So I will help the Business lead with her first grants. I will record daily notes of every single meeting so everyone on our small team will be kept up to date. I will review designs from home, send in modified versions to improve upon what a mentor has created, and send them in, and I will feel proud of the pictures of the final part sent back to me. I will stay by a rookie’s side for hours straight, watching as their hands on the mill go from guided by mine, to halting steps, to deft switches and turns. I will ask for questions and admit my mistakes and explain the unnecessary so no rookie feels the hesitance to inquire that I came into FRC harboring. 

I will stand at the controls at science fairs and schools, dropping cubes and shooting balls for every shriek of delight. I will kneel down to explain pistons and motors and machining to toddlers at baseball games and libraries, because in a world where children’s questions are brushed aside and ignored, it’s my team and I who see the glimmer of understanding, of learning, in their eyes when for once, they can ask about anything.

On Drive Team, I began as Human Player. My first match, I frantically tried to figure out where the hatches went just as the match was starting. Having succeeded, I immediately became way too excited and put two in at the same time, clogging the opening. My side was useless for the entire match. Soon though, I became the secret weapon of our strategy, monitoring the time and amount of balls and hatches for release onto the field. At the next competition, I became the Operator, and kept cool when our robot would not work. I maneuvered the most dangerous mechanism we had competed with. The pride of seeing heads turn when you wheeled your robot down the pit, the uncontainable joy and relief when you saw your rocket blast off, the lack of any sad moment when your team immediately came together to comfort each other when you lost… We joked and teared up and negotiated and died laughing, and drove our creation fiercely because we were in it to win, but what’s the point of winning if you don’t have any fun?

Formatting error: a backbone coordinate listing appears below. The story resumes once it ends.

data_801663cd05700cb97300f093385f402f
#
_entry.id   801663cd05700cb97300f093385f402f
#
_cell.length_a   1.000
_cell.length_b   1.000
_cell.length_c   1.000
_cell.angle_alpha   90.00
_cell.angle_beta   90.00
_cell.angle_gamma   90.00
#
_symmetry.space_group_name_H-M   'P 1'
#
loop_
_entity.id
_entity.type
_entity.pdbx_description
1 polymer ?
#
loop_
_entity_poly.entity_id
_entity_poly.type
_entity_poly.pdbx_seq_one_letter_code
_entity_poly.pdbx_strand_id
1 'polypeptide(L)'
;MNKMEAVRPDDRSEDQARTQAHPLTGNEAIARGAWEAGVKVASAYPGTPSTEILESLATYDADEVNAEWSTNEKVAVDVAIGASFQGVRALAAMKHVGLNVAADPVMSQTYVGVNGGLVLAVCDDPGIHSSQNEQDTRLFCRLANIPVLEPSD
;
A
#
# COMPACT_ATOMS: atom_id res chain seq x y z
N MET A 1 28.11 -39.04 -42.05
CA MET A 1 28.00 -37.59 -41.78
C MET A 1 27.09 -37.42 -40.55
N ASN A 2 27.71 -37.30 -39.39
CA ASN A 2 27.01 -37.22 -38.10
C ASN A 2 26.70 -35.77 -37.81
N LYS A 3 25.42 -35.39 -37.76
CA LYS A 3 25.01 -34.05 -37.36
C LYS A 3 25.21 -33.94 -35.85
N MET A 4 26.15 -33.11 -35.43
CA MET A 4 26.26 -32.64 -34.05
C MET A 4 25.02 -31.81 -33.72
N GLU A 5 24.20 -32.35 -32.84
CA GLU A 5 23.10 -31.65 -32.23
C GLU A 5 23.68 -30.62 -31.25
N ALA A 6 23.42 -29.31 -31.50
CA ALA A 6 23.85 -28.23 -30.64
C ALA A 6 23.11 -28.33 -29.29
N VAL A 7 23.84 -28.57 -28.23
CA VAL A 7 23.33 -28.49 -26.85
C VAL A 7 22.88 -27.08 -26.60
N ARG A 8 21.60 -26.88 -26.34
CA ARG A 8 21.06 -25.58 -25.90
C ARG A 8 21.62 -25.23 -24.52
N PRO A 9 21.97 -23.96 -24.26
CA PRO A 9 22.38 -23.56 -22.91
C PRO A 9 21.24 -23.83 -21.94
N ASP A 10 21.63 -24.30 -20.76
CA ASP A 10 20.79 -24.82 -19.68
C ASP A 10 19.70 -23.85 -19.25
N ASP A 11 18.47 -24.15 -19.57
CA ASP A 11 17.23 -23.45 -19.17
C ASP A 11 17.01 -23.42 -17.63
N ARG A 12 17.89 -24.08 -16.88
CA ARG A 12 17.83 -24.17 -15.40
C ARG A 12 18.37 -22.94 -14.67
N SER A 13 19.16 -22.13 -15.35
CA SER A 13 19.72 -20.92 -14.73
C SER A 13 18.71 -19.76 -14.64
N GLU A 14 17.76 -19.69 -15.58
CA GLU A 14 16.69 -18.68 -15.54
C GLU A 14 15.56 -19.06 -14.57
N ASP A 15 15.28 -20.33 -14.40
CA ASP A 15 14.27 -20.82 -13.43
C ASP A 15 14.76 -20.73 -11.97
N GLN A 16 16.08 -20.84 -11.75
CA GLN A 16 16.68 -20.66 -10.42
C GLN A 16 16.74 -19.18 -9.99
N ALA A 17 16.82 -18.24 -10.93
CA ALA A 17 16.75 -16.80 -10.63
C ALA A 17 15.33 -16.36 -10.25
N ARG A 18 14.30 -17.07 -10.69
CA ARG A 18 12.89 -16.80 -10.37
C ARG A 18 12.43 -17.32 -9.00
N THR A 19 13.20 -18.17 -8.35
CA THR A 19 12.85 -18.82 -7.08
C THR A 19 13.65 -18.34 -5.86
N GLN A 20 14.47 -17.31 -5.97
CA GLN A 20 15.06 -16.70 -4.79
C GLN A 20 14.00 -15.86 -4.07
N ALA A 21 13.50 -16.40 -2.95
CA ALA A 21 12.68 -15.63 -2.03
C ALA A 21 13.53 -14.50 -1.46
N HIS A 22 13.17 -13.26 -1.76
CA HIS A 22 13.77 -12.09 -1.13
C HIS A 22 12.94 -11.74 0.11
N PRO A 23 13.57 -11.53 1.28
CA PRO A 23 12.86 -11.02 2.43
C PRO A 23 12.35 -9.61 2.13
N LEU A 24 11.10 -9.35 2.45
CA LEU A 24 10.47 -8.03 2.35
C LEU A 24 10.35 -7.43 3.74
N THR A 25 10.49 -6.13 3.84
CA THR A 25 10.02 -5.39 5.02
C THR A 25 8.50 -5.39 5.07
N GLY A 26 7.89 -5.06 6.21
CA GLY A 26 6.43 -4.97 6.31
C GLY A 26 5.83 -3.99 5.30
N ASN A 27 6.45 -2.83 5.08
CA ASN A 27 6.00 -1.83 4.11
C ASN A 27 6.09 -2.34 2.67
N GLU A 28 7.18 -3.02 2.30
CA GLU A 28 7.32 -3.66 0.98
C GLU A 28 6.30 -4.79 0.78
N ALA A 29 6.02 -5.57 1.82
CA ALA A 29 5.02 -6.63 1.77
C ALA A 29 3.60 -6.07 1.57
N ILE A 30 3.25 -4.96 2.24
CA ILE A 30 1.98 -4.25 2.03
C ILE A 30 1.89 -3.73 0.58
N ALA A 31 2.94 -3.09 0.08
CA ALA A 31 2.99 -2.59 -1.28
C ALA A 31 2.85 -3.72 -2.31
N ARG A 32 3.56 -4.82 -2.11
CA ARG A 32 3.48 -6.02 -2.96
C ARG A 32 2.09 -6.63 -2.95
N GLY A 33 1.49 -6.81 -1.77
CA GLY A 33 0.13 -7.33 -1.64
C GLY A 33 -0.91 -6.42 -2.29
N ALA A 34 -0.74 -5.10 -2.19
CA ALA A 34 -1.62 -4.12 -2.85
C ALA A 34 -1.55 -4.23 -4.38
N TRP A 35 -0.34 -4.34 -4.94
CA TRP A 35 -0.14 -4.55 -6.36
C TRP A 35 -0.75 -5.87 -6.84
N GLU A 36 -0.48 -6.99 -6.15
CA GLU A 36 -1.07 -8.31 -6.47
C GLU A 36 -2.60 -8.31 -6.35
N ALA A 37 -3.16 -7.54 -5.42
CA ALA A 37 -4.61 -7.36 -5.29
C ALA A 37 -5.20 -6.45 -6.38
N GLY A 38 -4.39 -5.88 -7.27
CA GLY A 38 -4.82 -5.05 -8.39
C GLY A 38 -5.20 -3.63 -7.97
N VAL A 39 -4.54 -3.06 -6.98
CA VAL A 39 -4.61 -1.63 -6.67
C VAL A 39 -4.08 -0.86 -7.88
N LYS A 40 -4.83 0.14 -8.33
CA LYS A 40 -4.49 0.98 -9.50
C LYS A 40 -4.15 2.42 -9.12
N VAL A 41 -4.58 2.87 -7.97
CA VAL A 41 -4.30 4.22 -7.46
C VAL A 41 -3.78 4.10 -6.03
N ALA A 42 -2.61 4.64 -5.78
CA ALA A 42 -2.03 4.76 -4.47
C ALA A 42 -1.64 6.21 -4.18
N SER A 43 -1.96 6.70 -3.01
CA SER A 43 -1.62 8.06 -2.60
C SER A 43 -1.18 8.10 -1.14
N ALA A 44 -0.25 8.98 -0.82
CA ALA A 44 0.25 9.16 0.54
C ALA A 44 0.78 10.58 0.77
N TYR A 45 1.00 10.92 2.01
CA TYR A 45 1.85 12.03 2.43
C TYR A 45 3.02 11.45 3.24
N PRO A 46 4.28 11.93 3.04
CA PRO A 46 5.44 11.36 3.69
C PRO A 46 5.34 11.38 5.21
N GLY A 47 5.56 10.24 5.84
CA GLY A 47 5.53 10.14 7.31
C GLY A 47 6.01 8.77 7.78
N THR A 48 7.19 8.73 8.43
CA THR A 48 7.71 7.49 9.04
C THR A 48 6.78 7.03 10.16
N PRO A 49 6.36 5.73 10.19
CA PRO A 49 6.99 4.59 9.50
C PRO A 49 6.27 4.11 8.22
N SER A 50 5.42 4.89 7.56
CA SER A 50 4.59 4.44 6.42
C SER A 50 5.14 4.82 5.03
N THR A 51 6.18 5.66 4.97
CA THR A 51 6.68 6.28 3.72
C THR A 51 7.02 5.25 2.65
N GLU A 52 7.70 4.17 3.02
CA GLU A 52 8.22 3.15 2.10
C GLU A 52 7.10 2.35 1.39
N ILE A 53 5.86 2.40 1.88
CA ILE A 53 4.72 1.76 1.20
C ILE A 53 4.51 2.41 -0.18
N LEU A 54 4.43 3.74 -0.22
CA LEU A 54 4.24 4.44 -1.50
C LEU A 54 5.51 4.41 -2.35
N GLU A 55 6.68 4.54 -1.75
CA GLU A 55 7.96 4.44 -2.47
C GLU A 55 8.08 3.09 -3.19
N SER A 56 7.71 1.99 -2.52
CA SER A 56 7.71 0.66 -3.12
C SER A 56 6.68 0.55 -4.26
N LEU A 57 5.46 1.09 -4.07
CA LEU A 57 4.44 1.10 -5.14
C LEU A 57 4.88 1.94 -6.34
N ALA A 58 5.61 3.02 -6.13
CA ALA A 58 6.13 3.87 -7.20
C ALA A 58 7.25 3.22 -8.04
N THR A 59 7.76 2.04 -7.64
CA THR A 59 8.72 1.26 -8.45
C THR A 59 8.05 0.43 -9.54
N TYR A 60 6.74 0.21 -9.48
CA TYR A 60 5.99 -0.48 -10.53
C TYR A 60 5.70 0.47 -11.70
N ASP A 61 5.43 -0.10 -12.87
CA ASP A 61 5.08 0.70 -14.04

Because of FRC I will wear my unicorn shirt with my sawdust-covered jeans, tie pink and blue ribbons into my hair, and tie my worn closed-toe sneakers with hands covered in cuts from who knows what project. Every student at my school sees I am an engineer who stares at computer screens for hours tweaking a design, or huddles in the shop jumping from one machine to the next to create the perfect driveplate. But because of FRC when they see I am an engineer, they see that I am an unashamed, eloquent leader who has learned how to deal with the highest highs and the lowest lows. And every little girl sees that I am an engineer, that a group of girls just like her built a 100-pound metal behemoth—and we know the purpose of every single screw.


I am not just posting this to share my love for robotics, and my love for my team. Am I trying to get *you* to join the team next year? Yes. But I am also hoping that you can relate to the endless struggle of feeling as though you are not enough. Detesting yourself for not being the perfect version of ____________. What I learned from doing this, then doing the interview and advancing in the competition is this: if you can present yourself and speak authentically, speak what is true about you, and just share why you love something, that is insanely valuable. Doing a bunch of big projects or collecting lists of big accomplishments mean nothing if they don’t mean anything to you. On the other hand, the smallest, most mundane things turn into everything if they have made you better or stronger as a person. 

After signing up to become a Unicorn, I encourage you to evaluate what you actually like about the things you do, and why. Don’t be afraid to feel proud of yourself. And for any competition, any interview, any conversation—highlight that. You will be successful, and feel at peace.